I requested Marie Darrieussecq’s novel Our Life in the Forest from NetGalley because the concept was intriguing. Marie -- both the author and the main character, our narrator -- describes for us a future world in which wealthy humans of her generation have “halves,” or breathing but unconscious humans that are available should they need spare body parts. If you’re less fortunate, you’ll have a “jar” instead, holding just a backup heart and pair of lungs.
It’s a bleak future, and it’s one that Marie has decided to escape with several others. They have taken their halves and are hiding in the forest, where the drones can’t spot them through the dense treetops. The story is translated from French (a wonderful translation) and Darrieussecq’s writing style is direct; we are treated to very little extraneous description.
The concept was bizarre, though not entirely original -- many people have said it’s reminiscent of Never Let Me Go, and I agree. The format is also experimental, a la The End We Start We Start From. The story is told through Marie’s journal entries, in a very matter-of-fact, scientific way.
While I didn’t love Never Let Me Go and really disliked The End We Start We Start From, I did like this one. Despite her writing style, Darrieussecq is able to paint a complete picture of the future world, elicit emotion and raise thought-provoking questions. It’s a short read that would be perfect for a book club discussion.
In the forest, Marie and her group survive mainly on grains and vegetables, and though mushrooms aren’t specifically mentioned, I think of them as the quintessential forest food. I went on the hunt for a recipe that used mushrooms and a grain and stumbled upon Cookie and Kate’s Roasted Mushrooms with Herbed Quinoa. It also uses herbs and pumpkin seeds, which are ingredients that go perfectly with an outdoor kind of life.
First, I prepped the mushrooms for roasting. I happened to have pretty huge mushrooms, so I cut most of them in sixths (half and then thirds), but some of them I cut into fourths. I placed them on a baking sheet and tossed them in olive oil and salt before putting them in the oven.
While the mushrooms roasted, I began making the quinoa. I placed 1 cup of rinsed quinoa in a medium saucepan with 2 cups of water and brought it to a boil. Once it was boiling, I reduced the heat and allowed it to simmer for about 20 minutes, until the water was all gone. Then, I covered the pan and allowed it to steam for 5 minutes.
To the fluffed quinoa, I added the chopped parsley, sliced green onions, garlic, salt, pepper, olive oil and a touch of lemon juice. Oh, and of course, Parmesan cheese.
I mixed the quinoa well and put it in a serving bowl. Then, I topped it with the mushrooms, a little more olive oil, and parsley and pepitas for garnish.
It was a delicious and easy side dish alongside some chicken.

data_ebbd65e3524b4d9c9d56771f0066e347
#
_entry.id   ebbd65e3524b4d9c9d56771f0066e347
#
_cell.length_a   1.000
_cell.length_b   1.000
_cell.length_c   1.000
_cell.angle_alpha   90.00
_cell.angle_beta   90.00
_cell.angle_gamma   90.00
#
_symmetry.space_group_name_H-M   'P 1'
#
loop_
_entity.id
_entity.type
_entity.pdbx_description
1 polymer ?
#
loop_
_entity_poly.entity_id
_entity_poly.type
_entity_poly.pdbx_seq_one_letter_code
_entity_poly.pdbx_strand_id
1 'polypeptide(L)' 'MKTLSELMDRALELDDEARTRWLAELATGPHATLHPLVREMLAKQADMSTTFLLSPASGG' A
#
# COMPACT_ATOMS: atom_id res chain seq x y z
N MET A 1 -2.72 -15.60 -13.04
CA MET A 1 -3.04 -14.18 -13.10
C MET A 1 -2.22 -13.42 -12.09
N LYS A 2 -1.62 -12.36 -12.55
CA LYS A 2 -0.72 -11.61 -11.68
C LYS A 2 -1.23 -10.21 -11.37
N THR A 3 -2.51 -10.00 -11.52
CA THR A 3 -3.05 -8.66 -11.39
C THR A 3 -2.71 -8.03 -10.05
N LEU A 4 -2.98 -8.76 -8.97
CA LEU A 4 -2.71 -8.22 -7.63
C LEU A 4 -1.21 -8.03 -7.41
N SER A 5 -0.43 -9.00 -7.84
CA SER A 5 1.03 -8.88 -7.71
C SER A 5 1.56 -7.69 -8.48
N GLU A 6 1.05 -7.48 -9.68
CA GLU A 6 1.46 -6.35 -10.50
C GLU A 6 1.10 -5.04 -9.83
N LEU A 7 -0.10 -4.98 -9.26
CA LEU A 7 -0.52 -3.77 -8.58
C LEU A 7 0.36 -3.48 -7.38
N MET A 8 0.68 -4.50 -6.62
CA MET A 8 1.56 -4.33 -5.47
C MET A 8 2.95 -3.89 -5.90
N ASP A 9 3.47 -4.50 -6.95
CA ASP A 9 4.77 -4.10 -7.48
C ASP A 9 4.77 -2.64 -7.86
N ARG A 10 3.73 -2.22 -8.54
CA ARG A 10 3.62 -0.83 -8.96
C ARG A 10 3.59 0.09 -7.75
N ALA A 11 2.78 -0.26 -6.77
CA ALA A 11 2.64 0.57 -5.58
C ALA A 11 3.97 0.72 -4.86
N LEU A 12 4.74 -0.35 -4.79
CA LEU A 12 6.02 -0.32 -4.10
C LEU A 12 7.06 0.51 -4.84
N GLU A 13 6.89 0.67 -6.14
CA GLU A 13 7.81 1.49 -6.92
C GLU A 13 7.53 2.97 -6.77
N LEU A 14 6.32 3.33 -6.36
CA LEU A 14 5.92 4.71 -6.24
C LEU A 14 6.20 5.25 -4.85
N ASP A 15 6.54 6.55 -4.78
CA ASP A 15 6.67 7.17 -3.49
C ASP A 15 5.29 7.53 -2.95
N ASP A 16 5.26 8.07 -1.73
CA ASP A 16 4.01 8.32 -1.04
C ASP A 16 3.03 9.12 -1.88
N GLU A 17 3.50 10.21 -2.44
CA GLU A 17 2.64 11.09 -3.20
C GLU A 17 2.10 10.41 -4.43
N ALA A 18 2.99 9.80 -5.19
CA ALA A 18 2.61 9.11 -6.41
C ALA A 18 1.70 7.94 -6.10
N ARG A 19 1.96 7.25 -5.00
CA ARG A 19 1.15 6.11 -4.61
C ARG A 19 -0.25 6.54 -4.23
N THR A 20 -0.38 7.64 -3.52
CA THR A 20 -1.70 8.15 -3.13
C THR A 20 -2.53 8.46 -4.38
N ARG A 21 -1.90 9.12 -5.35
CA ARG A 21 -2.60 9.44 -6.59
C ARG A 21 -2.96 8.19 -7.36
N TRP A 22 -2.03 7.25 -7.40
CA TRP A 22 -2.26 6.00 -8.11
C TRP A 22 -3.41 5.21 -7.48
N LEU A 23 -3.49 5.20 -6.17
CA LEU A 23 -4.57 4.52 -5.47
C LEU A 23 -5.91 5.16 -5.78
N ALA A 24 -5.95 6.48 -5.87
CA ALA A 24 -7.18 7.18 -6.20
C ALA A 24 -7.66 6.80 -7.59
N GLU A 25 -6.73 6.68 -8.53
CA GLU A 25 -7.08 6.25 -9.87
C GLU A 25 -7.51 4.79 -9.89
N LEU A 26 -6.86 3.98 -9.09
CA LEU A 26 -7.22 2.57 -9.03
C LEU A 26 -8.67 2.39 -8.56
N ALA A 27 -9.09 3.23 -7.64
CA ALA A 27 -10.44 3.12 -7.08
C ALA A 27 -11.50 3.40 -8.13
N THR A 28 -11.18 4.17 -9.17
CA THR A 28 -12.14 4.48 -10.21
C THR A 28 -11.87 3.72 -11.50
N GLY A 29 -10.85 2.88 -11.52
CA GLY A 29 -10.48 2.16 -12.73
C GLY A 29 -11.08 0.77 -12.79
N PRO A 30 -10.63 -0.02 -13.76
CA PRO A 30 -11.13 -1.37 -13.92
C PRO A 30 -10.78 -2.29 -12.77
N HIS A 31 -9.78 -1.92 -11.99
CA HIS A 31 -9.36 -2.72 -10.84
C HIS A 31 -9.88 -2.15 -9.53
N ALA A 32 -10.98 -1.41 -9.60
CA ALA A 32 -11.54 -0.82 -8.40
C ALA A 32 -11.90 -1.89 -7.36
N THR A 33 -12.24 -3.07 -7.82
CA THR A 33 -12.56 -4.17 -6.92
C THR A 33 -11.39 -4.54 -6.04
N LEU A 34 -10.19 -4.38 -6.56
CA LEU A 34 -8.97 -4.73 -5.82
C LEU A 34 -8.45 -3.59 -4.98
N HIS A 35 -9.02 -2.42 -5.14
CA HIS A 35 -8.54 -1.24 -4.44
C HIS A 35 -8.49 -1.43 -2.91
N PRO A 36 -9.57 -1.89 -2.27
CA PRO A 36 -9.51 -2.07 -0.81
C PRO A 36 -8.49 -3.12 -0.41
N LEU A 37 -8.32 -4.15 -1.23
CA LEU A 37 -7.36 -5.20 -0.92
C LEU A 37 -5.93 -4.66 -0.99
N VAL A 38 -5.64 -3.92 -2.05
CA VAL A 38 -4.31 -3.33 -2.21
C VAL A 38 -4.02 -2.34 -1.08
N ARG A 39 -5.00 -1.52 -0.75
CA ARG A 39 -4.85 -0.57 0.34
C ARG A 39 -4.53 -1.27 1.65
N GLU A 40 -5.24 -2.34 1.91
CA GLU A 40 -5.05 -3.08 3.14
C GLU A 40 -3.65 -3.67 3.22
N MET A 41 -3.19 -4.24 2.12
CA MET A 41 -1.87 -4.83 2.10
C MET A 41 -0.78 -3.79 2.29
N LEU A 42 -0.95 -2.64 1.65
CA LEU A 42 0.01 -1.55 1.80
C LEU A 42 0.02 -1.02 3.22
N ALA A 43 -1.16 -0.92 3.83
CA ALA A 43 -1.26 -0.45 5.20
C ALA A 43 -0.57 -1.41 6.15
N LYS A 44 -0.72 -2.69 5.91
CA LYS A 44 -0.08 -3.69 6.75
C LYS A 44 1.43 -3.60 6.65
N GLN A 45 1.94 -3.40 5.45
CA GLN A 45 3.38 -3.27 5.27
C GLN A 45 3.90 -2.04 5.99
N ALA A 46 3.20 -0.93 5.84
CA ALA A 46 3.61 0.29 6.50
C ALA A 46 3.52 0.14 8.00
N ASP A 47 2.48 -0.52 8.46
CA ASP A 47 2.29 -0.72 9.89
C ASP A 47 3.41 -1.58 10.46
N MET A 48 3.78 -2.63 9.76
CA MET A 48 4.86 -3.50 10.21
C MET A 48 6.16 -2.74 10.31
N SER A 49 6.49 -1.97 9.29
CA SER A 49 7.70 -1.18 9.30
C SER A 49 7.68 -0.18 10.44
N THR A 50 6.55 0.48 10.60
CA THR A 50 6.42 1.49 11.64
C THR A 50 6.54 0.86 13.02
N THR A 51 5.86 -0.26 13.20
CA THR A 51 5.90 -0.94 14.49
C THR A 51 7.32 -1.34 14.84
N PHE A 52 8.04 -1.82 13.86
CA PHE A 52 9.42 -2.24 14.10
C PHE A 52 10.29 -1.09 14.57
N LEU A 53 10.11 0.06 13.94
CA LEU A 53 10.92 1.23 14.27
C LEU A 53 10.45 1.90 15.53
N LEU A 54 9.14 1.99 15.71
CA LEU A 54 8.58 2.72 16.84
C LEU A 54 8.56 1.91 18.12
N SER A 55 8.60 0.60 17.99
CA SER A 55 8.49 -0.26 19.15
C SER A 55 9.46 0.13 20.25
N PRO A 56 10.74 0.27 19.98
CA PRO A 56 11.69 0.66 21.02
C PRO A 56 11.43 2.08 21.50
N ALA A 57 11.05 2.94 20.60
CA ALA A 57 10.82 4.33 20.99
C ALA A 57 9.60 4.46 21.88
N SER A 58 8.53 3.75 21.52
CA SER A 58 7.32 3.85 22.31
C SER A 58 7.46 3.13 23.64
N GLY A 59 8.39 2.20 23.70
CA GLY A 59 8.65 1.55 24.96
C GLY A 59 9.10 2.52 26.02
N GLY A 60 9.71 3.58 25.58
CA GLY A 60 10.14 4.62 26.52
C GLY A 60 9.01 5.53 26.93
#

Roasted Mushrooms with Herbed Quinoa
- 16 ounces Baby Bella mushrooms
- 1 tablespoon extra virgin olive oil
- ¼ teaspoon salt
- 1 cup quinoa rinsed in a fine-mesh colander
- 2 cups water
- ½ cup parmesan cheese grated
- ¼ cup chopped fresh flat-leaf parsley divided
- ¼ cup thinly sliced green onions green parts only
- 1 clove garlic pressed or minced
- ¼ teaspoon salt
- 1 tablespoon extra virgin olive oil plus more for drizzling on top
- 2 to 3 teaspoons lemon juice to taste
- Freshly ground black pepper to taste
- 2 tablespoons toasted pepitas
- To prepare the mushrooms: Preheat the oven to 425°F. Line a large rimmed baking sheet with parchment paper for easy cleanup (the rim is important, as the mushrooms release a lot of juices while roasting—use a large baking dish if you don’t have a rimmed baking sheet).
- Quarter the large mushrooms, halve the medium mushrooms, leave small mushrooms whole, and place them all onto the prepared baking sheet. Drizzle the olive oil over them and sprinkle the salt on top. Toss until the mushrooms are evenly coated in oil. Roast until the mushrooms are tender and somewhat condensed in size, about 15 to 18 minutes, tossing halfway.
- Meanwhile, to cook the quinoa: Combine the rinsed quinoa and water in a saucepan. Bring the mixture to a boil over medium-high heat, then decrease the heat a bit to maintain a gentle simmer. Cook until the quinoa has absorbed all of the water, about 15 to 20 minutes. Reduce heat as time goes on to maintain a gentle simmer.
- Remove the pot from heat, cover, and let the quinoa steam for 5 minutes. Then, remove the lid and fluff the quinoa with a fork. Add the Parmesan, most of the parsley (reserve about 1 tablespoon for garnish), green onions, garlic, salt and olive oil. Stir to combine, then add 2 to 3 teaspoons lemon juice to the mixture and black pepper, both to taste.
- To assemble, pour the quinoa into a small serving platter or medium serving bowl. Top with the roasted mushrooms and their extra juices, then sprinkle pepitas and the remaining parsley on top. Finally, finish the dish with a light drizzle of olive oil over the mushrooms. This dish is best when fresh, but leftovers keep well in the refrigerator, covered, for up to 3 days.
I received a free digital copy of this book from NetGalley in exchange for an honest review.
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